NEW DELHI: With the government putting in major thrust on solar energy, coupled with its huge local market and strong manufacturing capabilities, India is poised to become a global leader for solar energy products and in innovations in solar technology.
According to a market report of GOGLA, India is the single-largest market by volume in the world for the distributed standalone solar products sector, with 33% of sales (in terms of numbers) in the first half of 2018.
As per the report, 13.3 lakh products were sold in India out of the total 36.6 lakh products worldwide between January and June 2018. In terms of revenue, the value of sale was $30 million in India, while it was $219 million globally. As per estimates, the global market of these products will be of $8 billion in 2022. GOGLA is the global association of the off-grid solar energy (where generation and consumption happen at the same place) industry and is an official partner of the International Solar Alliance (ISA), an initiative of Prime Minister Narendra Modi, with headquarters in India. Speaking to The Sunday Guardian, GOGLA spokesperson Viraj Gada said there is a strong demand for solar products in rural areas of the country, like solar lamps, fans, television, radio, chakkis (mills), sewing machines and solar-powered agricultural equipment like pumps and thrashers. “Now people want solar refrigerators, looms and even photocopier machines so that they can use them for business activities,” he said.
Gada said India Distributed Energy Forum & Expo (IDEF) is being organised in the capital next week (30-31 January) to explore the future role of these solar products in complementing the Centre’s efforts of providing universal energy access to all the citizens. The event is being organised by GOGLA along with Lighting Asia/India programme of International Finance Corporation (IFC) and Ashden India Collective.
He said with the Indian market expanding, there are issues related to quality of products which will be discussed during the conclave. “There is an International Electro-technical Committee (IEC), which sets standards of solar products. The standards prescribed by the Bureau of Indian Standards (BIS) are not fully aligned with that of IFCs. There is need to make Indian products up to the global standards,” he pointed out. IFC spokesperson Anjali Garg said the Lighting Asia programme was aimed at ensuring access to high quality solar products at the ground level. “As per a study, women and children are hugely benefited from the project. With power made available in project villages, students are getting at least one hour of additional time for studies,” she said. “The study, the snake bite cases also came down significantly because of the increasing use of solar lamps by the villagers at night,” she added. According to her, with the expanding market size, both small and big firms are manufacturing and distributing solar products. Gada said the increasing demand is driven by mid-income populations in grid-connected areas, but with unreliable electricity. “Electrification is leading to increased demand. Most of the consumers are in remote and unelectrified areas. Then there are mobiles’ charging needs,” he added. The Indian market is made up of two distinct components— private player-driven market (enterprises developing consumer-led business models) and government-driven market (subsidy programmes and driving economies of scale). The private player-driven market, which is presently estimated to be worth $ 105 million, is likely to grow three times to reach up to $ 327 million in five years.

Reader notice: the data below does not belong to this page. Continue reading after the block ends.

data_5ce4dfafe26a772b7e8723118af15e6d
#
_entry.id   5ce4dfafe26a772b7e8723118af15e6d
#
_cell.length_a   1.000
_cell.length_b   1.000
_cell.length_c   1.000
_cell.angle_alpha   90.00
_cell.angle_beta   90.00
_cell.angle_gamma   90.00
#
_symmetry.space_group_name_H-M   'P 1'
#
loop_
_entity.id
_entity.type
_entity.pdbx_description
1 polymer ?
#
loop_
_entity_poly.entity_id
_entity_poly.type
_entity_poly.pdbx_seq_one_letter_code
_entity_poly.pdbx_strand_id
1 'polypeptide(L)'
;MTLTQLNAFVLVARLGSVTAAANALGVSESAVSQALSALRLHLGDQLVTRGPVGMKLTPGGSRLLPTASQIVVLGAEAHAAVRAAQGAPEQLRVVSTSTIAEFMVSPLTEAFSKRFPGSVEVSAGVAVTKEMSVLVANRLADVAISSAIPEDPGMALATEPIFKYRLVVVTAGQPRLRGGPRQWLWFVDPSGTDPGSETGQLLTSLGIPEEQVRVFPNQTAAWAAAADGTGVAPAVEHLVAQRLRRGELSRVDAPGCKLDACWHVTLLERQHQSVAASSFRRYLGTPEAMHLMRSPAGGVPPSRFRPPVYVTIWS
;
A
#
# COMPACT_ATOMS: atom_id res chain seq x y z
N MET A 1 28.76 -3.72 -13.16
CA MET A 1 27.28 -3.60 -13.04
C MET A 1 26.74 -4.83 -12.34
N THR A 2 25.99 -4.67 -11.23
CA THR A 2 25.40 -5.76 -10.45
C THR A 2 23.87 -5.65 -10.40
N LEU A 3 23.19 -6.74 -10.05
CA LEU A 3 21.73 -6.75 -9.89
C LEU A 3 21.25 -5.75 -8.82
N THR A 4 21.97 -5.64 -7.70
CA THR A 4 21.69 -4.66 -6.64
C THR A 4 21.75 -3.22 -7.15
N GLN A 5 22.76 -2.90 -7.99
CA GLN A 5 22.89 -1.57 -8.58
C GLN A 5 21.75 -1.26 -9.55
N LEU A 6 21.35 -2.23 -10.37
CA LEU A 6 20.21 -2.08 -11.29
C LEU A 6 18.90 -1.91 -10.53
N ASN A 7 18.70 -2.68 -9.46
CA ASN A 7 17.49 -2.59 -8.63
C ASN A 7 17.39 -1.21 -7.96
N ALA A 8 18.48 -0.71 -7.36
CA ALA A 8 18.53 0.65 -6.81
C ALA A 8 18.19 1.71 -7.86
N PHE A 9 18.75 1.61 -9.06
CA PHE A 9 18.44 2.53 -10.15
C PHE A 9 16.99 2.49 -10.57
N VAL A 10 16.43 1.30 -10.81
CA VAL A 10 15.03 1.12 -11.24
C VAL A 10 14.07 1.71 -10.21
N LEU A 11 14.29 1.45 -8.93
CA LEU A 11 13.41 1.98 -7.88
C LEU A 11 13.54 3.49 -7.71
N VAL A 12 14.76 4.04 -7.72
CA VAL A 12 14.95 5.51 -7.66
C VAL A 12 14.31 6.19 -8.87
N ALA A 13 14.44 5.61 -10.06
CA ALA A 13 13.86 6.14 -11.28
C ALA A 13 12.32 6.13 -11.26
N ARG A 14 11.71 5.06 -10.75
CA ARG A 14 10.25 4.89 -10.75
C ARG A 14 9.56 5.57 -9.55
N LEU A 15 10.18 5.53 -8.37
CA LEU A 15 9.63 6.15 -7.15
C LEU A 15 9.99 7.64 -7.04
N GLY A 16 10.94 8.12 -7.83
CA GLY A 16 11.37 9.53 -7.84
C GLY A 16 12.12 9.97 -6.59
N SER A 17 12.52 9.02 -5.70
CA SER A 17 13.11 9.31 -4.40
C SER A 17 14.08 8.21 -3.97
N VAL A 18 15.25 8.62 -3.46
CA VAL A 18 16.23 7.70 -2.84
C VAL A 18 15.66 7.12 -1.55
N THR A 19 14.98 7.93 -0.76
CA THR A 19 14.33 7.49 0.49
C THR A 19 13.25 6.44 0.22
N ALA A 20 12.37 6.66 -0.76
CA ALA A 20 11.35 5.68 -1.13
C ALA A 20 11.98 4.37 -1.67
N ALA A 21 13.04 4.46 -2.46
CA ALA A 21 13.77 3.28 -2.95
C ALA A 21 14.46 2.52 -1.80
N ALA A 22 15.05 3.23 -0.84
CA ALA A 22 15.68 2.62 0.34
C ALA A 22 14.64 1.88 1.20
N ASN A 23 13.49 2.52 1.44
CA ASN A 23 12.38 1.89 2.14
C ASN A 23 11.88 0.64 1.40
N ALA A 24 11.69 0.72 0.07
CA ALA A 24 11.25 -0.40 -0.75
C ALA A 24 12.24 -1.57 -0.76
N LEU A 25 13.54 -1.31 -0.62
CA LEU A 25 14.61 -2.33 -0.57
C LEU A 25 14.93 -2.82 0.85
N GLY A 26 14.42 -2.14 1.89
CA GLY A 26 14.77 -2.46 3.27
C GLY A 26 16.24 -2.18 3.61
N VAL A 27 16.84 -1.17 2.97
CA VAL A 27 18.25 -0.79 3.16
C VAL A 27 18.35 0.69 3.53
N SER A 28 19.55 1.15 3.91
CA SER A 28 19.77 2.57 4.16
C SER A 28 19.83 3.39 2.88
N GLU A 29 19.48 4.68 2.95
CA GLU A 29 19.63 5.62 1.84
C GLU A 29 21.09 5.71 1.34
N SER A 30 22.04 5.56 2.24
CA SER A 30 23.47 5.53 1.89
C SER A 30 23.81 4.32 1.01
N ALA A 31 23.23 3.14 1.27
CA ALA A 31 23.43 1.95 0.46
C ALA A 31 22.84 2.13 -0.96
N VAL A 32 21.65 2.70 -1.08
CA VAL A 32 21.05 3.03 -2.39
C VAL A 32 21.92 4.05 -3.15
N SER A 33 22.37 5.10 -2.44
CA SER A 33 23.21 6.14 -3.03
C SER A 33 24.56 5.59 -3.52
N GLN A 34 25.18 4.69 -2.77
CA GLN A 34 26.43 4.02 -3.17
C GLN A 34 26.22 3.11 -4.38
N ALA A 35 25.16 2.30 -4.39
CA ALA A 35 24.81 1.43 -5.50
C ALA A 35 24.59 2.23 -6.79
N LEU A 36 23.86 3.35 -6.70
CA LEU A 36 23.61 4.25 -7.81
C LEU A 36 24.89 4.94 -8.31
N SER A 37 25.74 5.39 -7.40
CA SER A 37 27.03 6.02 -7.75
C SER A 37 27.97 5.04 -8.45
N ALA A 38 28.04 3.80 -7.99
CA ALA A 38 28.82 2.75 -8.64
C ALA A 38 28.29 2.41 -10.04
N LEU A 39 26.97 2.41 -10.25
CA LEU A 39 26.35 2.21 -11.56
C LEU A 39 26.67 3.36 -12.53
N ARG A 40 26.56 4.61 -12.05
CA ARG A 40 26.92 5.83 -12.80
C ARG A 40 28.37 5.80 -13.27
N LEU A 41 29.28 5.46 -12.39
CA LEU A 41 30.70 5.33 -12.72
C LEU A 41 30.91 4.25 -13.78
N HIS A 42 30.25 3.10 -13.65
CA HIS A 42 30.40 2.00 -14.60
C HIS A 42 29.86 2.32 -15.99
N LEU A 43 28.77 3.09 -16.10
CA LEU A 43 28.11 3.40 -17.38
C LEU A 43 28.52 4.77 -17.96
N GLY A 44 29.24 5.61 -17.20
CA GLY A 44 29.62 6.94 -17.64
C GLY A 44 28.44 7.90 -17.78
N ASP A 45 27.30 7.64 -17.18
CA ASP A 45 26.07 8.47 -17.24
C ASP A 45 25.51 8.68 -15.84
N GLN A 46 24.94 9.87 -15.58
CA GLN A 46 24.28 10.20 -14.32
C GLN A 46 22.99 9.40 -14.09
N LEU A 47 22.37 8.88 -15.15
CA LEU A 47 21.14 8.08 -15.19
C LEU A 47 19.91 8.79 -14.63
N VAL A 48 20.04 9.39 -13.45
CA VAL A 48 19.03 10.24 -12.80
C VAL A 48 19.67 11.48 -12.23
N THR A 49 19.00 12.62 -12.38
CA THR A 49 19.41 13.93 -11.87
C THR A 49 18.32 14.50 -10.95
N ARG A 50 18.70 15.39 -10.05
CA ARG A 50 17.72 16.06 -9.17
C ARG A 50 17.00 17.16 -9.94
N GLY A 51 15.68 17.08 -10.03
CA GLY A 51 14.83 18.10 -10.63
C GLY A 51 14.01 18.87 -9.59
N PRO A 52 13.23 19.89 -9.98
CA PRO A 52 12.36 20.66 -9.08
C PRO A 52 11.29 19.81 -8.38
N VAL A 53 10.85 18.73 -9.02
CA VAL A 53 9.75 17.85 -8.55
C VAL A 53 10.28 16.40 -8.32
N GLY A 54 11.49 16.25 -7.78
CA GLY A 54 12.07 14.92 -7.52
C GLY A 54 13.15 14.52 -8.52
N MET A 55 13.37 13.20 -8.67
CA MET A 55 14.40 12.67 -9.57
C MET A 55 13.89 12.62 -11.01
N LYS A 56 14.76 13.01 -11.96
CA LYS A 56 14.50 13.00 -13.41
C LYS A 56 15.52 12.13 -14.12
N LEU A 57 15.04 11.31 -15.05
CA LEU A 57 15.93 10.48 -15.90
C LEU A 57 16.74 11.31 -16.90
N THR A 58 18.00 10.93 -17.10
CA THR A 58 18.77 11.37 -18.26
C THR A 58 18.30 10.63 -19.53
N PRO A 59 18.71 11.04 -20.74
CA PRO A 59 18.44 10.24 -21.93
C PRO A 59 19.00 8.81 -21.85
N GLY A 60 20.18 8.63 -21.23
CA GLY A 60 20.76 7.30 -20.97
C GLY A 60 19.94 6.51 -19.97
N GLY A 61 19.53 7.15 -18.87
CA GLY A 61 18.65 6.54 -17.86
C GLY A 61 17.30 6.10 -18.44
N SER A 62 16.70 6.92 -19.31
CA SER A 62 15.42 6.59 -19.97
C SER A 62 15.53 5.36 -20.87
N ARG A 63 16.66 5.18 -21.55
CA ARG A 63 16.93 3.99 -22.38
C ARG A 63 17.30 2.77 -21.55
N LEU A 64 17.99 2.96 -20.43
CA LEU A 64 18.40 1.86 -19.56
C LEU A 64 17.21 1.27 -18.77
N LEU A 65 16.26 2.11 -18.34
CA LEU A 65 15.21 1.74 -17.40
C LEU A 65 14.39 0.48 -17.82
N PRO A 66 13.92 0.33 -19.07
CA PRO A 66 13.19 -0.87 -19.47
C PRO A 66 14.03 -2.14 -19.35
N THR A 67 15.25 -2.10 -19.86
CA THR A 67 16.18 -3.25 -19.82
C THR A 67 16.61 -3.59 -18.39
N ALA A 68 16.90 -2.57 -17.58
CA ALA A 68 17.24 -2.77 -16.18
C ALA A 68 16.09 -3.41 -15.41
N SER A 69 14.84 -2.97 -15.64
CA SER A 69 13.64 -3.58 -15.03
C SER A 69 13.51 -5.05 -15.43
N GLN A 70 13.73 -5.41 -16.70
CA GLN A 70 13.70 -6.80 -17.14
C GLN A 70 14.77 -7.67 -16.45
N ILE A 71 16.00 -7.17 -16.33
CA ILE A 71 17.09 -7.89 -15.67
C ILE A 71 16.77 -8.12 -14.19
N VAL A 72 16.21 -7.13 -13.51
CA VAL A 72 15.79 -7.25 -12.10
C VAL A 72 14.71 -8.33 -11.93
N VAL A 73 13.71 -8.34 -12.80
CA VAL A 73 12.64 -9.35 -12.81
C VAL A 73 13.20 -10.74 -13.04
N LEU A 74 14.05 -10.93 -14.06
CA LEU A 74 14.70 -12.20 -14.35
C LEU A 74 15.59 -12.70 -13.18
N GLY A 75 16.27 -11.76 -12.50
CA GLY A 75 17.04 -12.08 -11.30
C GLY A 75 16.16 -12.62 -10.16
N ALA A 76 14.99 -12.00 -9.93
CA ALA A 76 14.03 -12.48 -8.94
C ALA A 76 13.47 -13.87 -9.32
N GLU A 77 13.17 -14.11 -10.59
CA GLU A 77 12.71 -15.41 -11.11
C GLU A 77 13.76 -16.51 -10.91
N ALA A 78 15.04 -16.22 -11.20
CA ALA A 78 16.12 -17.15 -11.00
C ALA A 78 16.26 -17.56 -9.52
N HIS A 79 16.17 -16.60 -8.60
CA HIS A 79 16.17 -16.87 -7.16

Most of the future sales are estimated to come from solar lanterns with additional services (like mobile charging, radio etc.) and solar home systems. In terms of the government-driven market, the solar pumping segment received a fillip in March 2018 with the announcement of KUSUM scheme wherein a key component is to set up 1.75 million off-grid solar pumps by 2022, about 10 times the number of current pumps installed.